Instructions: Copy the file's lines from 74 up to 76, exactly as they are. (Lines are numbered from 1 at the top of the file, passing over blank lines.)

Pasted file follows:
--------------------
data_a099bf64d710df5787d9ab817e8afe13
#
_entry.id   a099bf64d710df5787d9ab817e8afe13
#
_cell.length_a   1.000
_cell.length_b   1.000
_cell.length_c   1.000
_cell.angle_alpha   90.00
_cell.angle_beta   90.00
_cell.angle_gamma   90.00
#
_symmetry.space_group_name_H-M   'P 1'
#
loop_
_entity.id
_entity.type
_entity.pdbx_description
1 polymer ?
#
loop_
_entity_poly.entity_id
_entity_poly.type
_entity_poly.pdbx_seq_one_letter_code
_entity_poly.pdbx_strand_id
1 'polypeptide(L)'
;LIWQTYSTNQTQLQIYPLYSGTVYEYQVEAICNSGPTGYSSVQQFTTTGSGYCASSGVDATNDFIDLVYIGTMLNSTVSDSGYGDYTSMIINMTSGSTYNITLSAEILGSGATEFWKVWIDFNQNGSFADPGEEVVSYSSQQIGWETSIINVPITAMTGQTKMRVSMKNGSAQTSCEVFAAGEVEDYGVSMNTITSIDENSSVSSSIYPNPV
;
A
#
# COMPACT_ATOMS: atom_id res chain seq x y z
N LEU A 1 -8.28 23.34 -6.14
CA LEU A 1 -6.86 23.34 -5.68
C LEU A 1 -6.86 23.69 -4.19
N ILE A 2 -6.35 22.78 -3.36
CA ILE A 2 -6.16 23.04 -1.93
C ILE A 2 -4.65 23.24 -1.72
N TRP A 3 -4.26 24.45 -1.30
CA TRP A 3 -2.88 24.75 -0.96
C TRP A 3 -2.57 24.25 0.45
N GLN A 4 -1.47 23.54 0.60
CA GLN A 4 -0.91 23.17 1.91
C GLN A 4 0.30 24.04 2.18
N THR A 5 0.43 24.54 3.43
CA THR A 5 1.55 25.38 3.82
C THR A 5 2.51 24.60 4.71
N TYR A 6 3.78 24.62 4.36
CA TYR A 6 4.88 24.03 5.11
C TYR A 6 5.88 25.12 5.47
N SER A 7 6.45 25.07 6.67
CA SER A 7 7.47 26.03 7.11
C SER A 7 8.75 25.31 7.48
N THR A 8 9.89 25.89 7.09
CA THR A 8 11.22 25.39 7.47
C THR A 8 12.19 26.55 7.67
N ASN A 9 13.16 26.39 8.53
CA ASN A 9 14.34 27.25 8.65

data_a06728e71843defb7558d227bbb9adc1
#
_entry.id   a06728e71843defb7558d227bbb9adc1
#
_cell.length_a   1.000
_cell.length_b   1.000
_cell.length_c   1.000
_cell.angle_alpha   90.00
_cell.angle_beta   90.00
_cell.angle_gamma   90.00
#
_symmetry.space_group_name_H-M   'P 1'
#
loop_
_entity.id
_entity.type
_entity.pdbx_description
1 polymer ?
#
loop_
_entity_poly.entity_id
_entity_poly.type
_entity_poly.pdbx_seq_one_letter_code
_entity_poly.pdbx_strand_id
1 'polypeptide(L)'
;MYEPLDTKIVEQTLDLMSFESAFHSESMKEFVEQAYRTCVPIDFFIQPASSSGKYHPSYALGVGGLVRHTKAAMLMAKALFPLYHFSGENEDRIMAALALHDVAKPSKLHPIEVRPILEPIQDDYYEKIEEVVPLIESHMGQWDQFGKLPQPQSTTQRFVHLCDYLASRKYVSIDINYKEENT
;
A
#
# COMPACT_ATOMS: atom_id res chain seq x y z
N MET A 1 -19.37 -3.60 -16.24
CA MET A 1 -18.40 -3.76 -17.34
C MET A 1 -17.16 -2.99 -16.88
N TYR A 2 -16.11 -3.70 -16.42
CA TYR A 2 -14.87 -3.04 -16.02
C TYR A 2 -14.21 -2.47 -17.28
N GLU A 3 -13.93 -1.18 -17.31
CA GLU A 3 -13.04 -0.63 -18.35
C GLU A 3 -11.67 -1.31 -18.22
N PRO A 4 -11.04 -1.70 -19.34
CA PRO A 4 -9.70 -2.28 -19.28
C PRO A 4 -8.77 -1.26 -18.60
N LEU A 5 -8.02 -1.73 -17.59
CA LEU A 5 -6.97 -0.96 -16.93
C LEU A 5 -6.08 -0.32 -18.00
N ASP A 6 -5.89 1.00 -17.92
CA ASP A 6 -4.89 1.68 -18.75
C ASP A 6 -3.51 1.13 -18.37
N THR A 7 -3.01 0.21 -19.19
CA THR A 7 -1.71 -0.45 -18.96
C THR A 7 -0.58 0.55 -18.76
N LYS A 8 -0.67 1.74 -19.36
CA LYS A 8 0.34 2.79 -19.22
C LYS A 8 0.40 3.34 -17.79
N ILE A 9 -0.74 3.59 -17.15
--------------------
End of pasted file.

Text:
1 polymer ?
#
loop_